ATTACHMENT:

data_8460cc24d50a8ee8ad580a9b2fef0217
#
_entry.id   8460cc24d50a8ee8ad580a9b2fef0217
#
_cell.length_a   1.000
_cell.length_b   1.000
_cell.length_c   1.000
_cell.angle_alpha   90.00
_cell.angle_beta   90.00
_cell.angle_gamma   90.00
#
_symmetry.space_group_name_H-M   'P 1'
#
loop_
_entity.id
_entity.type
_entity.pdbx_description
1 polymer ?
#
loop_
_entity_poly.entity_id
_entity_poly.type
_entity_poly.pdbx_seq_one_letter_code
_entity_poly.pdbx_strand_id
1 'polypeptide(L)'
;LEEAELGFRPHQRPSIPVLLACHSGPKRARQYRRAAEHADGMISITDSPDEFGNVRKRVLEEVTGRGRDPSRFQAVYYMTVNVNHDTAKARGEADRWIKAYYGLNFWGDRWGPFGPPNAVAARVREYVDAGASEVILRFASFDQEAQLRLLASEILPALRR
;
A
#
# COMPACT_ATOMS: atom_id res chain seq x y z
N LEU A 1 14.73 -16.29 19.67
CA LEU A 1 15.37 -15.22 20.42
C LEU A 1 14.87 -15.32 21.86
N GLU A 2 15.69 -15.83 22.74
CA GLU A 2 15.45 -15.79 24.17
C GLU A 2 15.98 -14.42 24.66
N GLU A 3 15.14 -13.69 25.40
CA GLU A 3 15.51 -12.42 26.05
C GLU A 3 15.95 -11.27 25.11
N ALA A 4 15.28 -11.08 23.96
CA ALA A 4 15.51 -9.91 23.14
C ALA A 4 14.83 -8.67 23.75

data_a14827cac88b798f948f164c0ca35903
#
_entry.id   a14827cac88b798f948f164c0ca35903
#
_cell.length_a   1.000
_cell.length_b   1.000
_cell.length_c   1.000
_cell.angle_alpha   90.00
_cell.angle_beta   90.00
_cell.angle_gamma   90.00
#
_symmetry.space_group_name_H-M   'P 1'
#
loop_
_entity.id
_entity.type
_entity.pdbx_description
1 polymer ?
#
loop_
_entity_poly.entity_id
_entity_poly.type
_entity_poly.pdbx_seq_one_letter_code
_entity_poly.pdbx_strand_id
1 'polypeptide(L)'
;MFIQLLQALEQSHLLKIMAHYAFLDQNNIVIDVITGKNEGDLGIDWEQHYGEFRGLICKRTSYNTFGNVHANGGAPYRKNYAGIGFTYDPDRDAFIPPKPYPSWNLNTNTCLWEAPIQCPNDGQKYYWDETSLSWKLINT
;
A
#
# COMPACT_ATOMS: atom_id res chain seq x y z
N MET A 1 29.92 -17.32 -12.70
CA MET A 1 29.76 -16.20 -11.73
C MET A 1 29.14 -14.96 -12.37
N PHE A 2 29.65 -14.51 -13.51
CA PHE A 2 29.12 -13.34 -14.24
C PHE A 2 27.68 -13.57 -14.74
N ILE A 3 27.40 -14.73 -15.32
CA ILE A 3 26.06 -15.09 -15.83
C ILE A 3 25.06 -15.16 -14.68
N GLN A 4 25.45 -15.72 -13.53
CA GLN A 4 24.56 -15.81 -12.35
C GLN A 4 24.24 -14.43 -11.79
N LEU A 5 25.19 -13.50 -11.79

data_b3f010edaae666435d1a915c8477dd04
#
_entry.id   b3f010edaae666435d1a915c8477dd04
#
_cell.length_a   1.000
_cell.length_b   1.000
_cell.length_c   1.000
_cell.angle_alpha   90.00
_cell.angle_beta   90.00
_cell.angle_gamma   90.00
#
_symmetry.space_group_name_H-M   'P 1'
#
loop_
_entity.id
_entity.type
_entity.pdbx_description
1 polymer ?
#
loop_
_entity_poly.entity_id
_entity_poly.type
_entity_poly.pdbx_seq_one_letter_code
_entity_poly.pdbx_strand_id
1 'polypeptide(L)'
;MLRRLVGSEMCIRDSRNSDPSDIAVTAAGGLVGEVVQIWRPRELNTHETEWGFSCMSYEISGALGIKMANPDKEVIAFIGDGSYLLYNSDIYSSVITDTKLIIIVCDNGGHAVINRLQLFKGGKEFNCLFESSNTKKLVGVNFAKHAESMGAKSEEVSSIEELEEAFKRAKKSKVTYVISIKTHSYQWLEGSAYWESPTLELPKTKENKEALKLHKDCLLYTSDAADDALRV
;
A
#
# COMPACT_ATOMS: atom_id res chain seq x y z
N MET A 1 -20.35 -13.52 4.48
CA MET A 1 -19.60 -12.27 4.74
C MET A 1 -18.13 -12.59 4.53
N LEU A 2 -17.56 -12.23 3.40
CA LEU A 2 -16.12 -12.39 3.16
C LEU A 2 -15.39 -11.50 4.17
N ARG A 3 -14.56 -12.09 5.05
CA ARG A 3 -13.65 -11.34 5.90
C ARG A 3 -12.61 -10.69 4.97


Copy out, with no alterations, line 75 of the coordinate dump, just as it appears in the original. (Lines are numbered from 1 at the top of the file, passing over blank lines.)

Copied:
C MET A 1 29.14 -14.96 -12.37